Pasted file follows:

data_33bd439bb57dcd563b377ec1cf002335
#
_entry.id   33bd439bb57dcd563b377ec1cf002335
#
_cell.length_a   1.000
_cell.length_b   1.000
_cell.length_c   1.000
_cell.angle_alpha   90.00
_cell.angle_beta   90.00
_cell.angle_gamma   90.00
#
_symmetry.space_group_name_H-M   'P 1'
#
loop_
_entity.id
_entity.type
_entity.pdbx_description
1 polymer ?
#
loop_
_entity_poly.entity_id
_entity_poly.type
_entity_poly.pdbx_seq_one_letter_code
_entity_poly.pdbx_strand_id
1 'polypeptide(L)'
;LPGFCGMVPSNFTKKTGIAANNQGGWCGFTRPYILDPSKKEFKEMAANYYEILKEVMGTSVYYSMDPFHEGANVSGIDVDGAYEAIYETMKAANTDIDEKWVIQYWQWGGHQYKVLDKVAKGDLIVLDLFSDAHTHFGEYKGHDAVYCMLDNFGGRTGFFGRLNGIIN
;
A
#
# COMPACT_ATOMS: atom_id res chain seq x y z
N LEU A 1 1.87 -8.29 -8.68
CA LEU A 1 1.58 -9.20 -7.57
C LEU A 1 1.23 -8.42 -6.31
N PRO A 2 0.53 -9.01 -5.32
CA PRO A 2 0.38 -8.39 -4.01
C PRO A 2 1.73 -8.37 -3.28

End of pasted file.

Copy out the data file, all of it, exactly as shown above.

data_33bd439bb57dcd563b377ec1cf002335
#
_entry.id   33bd439bb57dcd563b377ec1cf002335
#
_cell.length_a   1.000
_cell.length_b   1.000
_cell.length_c   1.000
_cell.angle_alpha   90.00
_cell.angle_beta   90.00
_cell.angle_gamma   90.00
#
_symmetry.space_group_name_H-M   'P 1'
#
loop_
_entity.id
_entity.type
_entity.pdbx_description
1 polymer ?
#
loop_
_entity_poly.entity_id
_entity_poly.type
_entity_poly.pdbx_seq_one_letter_code
_entity_poly.pdbx_strand_id
1 'polypeptide(L)'
;LPGFCGMVPSNFTKKTGIAANNQGGWCGFTRPYILDPSKKEFKEMAANYYEILKEVMGTSVYYSMDPFHEGANVSGIDVDGAYEAIYETMKAANTDIDEKWVIQYWQWGGHQYKVLDKVAKGDLIVLDLFSDAHTHFGEYKGHDAVYCMLDNFGGRTGFFGRLNGIIN
;
A
#
# COMPACT_ATOMS: atom_id res chain seq x y z
N LEU A 1 1.87 -8.29 -8.68
CA LEU A 1 1.58 -9.20 -7.57
C LEU A 1 1.23 -8.42 -6.31
N PRO A 2 0.53 -9.01 -5.32
CA PRO A 2 0.38 -8.39 -4.01
C PRO A 2 1.73 -8.37 -3.28